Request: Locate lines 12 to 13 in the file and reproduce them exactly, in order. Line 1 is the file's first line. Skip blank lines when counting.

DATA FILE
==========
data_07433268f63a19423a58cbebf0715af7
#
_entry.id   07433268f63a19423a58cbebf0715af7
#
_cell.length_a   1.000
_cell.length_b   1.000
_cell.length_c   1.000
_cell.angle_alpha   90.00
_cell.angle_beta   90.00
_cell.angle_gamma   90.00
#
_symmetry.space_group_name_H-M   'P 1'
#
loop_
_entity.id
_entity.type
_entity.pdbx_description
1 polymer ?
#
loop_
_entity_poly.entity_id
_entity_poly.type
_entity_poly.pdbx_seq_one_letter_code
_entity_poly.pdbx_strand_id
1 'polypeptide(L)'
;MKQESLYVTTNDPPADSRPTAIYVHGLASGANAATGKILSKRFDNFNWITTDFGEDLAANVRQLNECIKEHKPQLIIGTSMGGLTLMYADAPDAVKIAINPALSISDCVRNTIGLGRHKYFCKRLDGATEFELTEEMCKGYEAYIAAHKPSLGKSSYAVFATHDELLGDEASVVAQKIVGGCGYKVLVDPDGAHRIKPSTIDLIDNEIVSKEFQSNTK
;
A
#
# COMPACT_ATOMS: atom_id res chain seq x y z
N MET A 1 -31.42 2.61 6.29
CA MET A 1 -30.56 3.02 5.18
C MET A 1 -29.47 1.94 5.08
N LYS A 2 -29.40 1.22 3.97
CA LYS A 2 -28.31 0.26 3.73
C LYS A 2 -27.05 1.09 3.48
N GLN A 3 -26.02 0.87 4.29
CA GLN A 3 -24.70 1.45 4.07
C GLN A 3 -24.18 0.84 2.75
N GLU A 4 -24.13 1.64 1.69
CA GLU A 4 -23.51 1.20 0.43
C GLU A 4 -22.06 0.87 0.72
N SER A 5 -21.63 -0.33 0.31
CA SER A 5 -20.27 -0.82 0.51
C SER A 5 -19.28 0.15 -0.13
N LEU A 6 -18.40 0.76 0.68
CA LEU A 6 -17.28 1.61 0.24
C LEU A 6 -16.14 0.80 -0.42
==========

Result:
_symmetry.space_group_name_H-M   'P 1'
#